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Home: Surnames: Feemster Family Genealogy Forum

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Re: Feemster in Pontotoc, MS 1850 and 1860
Posted by: Sally Feemster Date: September 08, 2001 at 08:49:58
In Reply to: Feemster in Pontotoc, MS 1850 and 1860 by Jean Hyde of 265

Sorry I haven't been in touch since my trip to Mississippi. I have a lot to tell, but unfortunately, not anything that would help your search. Minos B. was my great, great grandfather and a Presbyterian minister. I believe in one of my earlier messages to you I mentioned that his church was burned down in Arkansas during or right before the Civil War. He returned to MS. His son, my great grandfather, W.O. Feemster, fought on the side of the South and after the war, went to medical school. His father,Minos B., as stated previously, a Presbyterian minister, was the first cousin to the Abolitionists in TN and later, Caledonia, MS. Nevertheless, his son, W.O., my great grandfather, was not happy with the abolitionists, his cousins, who left MS and fought for the North; however, we, the descendants of W.O., decided to find the cemetery in Caledonia on my visit this summer. Apparently, many of our cousins from all over have visited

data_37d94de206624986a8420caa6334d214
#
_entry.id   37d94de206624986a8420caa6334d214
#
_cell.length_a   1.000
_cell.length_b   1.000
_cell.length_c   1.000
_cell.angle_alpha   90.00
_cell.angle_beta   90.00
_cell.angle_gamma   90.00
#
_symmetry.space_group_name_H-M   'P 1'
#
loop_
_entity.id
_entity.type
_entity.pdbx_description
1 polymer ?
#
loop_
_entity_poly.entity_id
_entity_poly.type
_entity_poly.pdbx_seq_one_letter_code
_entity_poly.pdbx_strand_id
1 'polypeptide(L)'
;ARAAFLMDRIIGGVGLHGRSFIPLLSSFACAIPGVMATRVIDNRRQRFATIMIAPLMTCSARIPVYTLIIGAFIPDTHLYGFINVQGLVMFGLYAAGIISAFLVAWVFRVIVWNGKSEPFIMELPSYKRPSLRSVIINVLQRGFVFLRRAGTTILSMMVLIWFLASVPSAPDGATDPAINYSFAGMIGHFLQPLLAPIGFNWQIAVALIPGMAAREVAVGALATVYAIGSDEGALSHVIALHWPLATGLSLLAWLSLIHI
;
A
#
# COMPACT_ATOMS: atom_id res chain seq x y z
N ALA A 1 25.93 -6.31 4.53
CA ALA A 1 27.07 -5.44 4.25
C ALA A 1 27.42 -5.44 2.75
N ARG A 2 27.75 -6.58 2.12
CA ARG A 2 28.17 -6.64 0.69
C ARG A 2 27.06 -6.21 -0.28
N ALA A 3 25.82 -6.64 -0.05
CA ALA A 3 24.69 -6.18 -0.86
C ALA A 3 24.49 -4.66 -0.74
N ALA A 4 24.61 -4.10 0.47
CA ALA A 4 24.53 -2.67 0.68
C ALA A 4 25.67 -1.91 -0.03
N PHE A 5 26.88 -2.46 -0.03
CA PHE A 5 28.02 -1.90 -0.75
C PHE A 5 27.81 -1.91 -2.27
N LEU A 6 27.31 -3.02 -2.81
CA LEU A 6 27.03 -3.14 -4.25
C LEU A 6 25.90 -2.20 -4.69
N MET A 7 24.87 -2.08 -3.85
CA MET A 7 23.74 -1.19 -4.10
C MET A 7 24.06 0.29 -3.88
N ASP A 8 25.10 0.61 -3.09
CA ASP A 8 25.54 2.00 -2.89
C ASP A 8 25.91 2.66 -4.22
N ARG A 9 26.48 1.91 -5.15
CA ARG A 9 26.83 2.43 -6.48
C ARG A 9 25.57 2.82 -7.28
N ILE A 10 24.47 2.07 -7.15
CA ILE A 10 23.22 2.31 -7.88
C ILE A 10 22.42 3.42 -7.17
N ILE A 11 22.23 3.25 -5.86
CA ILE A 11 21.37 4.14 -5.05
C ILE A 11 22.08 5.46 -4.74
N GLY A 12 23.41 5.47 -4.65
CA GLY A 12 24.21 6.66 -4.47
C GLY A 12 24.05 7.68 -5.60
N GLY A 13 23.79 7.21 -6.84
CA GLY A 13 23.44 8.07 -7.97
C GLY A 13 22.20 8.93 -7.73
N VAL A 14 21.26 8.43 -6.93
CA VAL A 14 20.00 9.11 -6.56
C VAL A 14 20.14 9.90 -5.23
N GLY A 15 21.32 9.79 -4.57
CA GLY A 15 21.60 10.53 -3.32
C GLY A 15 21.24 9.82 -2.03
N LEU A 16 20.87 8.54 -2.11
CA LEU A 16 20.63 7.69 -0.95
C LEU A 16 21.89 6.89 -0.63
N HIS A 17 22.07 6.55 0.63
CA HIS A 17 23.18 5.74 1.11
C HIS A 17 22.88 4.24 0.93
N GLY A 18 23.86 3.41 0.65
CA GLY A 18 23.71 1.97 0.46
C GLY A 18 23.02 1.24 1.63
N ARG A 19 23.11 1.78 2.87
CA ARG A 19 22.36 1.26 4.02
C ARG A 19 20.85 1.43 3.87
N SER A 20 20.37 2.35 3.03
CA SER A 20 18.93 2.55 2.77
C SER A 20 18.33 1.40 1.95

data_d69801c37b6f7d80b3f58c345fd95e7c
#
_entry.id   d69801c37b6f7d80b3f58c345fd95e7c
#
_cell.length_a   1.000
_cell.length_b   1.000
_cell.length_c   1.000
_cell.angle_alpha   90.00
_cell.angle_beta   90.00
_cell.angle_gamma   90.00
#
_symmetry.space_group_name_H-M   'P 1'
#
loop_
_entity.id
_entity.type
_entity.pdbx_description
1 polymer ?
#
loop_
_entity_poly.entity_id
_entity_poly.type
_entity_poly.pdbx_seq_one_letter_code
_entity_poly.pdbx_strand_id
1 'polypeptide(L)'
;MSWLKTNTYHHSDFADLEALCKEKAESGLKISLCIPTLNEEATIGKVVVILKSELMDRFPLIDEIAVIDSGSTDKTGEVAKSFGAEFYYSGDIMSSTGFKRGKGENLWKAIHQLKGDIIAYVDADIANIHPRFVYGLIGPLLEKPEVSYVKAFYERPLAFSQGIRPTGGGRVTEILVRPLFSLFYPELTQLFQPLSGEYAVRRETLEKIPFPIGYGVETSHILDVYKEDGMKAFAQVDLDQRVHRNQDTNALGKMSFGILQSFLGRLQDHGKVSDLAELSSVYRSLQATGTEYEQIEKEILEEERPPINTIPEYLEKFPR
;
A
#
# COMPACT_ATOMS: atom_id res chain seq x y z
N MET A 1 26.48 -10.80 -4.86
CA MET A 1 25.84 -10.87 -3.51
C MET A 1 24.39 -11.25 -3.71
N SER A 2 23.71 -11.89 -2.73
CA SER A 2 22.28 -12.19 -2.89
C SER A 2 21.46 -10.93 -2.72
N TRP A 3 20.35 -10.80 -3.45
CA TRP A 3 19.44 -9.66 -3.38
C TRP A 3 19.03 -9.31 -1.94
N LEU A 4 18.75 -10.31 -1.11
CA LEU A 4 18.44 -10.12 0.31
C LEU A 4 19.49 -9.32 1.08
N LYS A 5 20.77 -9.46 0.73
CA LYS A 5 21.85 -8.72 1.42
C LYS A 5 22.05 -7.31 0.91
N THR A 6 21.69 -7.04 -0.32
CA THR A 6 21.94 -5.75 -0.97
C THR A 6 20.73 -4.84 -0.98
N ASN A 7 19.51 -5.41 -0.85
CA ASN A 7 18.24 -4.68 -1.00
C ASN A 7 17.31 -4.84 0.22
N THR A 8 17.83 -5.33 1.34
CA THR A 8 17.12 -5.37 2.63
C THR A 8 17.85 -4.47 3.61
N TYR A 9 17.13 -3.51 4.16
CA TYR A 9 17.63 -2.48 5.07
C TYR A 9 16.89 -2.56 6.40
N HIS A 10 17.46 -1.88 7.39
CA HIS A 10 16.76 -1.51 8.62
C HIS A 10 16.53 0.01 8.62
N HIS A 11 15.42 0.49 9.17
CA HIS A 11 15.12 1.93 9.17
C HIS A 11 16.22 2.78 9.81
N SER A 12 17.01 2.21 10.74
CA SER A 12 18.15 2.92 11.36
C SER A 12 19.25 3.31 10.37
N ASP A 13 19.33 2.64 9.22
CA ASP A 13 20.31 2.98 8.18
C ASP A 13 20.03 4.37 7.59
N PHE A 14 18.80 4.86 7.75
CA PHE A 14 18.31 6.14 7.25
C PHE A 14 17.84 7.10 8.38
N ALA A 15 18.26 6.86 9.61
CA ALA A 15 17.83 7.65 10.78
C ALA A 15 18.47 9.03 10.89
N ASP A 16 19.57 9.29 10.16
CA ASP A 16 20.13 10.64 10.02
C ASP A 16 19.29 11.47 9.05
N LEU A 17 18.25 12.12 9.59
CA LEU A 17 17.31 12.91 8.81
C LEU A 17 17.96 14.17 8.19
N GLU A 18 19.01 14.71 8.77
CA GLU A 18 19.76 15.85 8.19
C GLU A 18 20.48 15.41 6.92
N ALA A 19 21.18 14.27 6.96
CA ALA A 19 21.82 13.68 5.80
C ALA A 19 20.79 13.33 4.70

it and continue to visit. It was so over-grown that we decided to have it cleaned up. Unfortunately, there is no one to keep it in a
good state since it is a family cemetery, and the county will not
provide the services. We are proud of this branch of our family who obviously were quite courageous. In essence, we know of no slaves
in our family as far back as Minos B. Before that, you have the
North and South Carolina Feemsters from which we are all descended,
some of whom did have slaves. There is a world of information about the Abolitionists in the Lowdnes County library. Interestingly, we in Tupelo never knew about our cousins down the road in Caledonia. Apparently, our great grandfather, W.O., discouraged any contact calling them "soap-tails." Of course, this is understandable since
he was seriously wounded and taken prisoner two times during the Civil War. The questions in our minds are who burned Minos B.'s
church in Arkansas and why. Also, did Minos B. preach against slavery as his first cousin did? Obviously, his son, W.O., did not fight on
the side of the South over the issue of slavery since neither he nor his father had any. We also don't know Minos B.'s relationship with his first cousins in Caledonia. Anyway, we are interested in doing something about the cemetery in Caledonia, but it is difficult since only my 91 year-old aunt still lives in Mississippi. We are planning
another reunion for W.O.'s descendents on Thanksgiving in Tupelo in
2002. Maybe we can come up with a plan.
I haven't forgotten about your search. Little by little we may solve
this mystery. Is there a way I can E-mail you directly? Sally


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